Originally called Clover Field, after World War I aviator lieutenant Greayer “Grubby” Clover, the airport was the home of the Douglas Aircraft company. The first circumnavigation of the world by air, accomplished by the U.S. Army with Douglas World Cruisers, took off from Clover Field on St. Patrick’s day, March 17, 1924, and returned there after some 28,000 miles (45,000 km).
Cloverfield Boulevard—which confuses the field’s naming for a crop of green rather than a fallen soldier—is a remnant of the airport’s original name. Clover Field was once the site of the Army’s 40th Division Aviation, 115th Observation Squadron and became a Distribution Center after World War II.
Among other important aircraft built there, Douglas manufactured the entire Douglas Commercial “DC” series of reciprocating-engine-powered airliners, DC-1 (a prototype), DC-2, DC-3, DC-4, DC-5 (only 12 built), DC-6, and DC-7. During World War II, Bolo B-18 and B-18A bombers and thousands of C-47 (military version of the DC-3) and C-54 (later the civilian DC-4) military transports were built at Santa Monica, during which time the airport area was cleverly disguised from the air with the construction of a false “town” (built with the help of Hollywood craftsman) suspended atop it.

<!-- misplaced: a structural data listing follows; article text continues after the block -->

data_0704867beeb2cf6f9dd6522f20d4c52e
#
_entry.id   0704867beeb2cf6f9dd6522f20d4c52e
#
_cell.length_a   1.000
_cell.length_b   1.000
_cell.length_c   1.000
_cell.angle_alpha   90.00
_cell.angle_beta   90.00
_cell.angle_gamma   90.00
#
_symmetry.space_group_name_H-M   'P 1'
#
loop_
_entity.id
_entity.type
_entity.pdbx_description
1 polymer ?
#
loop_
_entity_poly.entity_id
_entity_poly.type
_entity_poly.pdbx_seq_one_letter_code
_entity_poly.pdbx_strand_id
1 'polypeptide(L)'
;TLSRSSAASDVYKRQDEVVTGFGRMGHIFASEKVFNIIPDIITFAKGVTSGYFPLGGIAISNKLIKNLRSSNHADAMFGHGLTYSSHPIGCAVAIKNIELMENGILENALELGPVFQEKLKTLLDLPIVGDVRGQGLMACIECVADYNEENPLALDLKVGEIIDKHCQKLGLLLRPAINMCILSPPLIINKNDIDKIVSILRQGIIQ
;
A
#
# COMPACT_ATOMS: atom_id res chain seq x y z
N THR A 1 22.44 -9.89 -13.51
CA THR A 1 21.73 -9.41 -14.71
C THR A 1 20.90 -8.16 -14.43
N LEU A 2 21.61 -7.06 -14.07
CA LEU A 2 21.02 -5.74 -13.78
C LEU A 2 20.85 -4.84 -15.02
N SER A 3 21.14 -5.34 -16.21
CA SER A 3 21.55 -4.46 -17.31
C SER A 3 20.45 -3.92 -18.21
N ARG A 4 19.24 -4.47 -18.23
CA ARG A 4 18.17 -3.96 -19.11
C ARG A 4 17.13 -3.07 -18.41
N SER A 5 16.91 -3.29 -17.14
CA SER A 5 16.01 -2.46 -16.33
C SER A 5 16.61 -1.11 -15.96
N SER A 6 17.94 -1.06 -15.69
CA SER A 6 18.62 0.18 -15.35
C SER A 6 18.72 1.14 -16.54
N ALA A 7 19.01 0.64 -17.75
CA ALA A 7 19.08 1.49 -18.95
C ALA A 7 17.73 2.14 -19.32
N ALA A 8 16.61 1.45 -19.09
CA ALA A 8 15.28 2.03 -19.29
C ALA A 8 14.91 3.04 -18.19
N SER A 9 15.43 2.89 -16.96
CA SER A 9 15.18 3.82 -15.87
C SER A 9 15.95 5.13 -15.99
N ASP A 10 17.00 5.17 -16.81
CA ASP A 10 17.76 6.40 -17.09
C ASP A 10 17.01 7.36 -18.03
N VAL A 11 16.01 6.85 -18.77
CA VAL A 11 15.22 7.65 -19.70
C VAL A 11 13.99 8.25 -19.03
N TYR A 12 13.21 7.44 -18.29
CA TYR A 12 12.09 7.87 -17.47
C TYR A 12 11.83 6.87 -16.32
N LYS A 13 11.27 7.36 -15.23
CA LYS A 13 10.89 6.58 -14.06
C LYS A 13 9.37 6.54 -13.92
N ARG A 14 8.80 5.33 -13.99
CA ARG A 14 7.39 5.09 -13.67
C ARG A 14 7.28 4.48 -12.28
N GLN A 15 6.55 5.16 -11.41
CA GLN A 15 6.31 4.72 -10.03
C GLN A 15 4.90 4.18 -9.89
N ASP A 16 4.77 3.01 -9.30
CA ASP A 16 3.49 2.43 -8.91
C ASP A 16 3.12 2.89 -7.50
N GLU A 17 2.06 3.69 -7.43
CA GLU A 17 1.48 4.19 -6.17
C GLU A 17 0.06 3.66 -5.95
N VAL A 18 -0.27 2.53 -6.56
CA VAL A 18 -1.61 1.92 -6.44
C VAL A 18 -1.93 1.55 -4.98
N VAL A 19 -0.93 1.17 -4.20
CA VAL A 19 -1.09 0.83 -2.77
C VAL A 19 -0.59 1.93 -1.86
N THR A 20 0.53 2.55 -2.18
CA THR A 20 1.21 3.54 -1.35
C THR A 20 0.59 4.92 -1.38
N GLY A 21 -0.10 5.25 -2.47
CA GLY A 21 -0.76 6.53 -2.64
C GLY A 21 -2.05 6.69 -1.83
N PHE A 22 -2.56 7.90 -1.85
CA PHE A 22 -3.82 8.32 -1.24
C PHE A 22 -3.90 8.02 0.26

On May 19, 1938, at the request of Santa Monica Postmaster Philip T. Hill (father of race car driver Phil Hill), Joanne Reid (later Jackson) became the first woman to fly the U.S. Mail from Clover Field to Burbank Airport (LAX — then known as Mines Field — was not yet the area’s main airport) as part of National Air Mail week. She was 22. She was born in Detroit, MI on November 8, 1915 and moved to Santa Monica with her family as a young girl. After accompanying a friend in his family’s plane, she became hooked on flying and began taking flying lessons at Clover Field when she was 16.